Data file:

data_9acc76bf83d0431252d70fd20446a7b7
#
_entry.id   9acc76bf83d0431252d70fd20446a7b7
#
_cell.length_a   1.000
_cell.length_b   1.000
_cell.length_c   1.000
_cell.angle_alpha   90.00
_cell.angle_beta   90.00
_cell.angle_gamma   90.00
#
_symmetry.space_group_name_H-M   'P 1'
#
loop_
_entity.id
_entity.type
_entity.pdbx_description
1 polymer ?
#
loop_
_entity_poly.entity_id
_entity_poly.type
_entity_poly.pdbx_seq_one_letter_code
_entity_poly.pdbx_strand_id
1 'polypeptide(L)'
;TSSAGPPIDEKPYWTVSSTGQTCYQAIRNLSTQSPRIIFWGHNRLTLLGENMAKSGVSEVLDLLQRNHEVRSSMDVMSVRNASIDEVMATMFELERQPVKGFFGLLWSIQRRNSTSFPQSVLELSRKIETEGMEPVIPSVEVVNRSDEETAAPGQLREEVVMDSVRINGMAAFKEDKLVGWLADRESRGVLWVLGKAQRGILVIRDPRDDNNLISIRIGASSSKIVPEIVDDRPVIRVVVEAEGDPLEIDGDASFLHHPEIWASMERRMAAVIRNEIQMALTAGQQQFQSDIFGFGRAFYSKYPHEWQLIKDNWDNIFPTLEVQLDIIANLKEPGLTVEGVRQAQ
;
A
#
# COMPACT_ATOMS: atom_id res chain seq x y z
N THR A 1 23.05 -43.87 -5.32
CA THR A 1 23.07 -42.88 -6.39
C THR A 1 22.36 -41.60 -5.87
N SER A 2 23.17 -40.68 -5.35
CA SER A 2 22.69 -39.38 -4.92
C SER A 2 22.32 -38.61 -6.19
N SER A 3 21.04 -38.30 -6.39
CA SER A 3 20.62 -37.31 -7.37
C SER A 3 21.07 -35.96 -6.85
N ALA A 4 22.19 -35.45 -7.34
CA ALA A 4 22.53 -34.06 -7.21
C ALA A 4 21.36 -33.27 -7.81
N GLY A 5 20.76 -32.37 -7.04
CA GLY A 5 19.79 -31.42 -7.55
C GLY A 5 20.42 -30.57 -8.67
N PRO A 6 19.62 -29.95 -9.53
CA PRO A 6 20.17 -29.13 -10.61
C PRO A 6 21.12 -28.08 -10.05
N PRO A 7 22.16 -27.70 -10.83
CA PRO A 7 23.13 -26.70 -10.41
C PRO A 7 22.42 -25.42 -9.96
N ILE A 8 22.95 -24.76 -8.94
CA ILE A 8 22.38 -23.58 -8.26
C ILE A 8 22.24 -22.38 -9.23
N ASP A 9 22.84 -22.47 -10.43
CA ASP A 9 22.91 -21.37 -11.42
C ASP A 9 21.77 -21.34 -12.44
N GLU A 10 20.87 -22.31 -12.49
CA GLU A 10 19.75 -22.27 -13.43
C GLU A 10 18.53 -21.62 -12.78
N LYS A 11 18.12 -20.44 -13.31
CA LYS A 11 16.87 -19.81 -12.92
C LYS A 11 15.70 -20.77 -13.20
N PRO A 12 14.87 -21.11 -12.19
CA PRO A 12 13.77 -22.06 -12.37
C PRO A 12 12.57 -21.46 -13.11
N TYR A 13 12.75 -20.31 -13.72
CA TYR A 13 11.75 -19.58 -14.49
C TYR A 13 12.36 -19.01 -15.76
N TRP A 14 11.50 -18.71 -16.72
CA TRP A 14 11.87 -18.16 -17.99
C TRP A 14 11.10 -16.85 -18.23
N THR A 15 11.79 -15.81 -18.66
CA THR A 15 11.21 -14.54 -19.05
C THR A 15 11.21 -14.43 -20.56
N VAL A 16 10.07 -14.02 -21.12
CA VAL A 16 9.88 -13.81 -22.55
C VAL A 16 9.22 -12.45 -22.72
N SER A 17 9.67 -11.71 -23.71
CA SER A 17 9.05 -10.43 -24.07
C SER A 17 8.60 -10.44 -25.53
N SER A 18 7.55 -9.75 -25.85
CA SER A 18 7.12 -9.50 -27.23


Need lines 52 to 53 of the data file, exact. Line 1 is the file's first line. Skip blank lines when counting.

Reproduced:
N ILE A 8 22.95 -24.76 -8.94
CA ILE A 8 22.38 -23.58 -8.26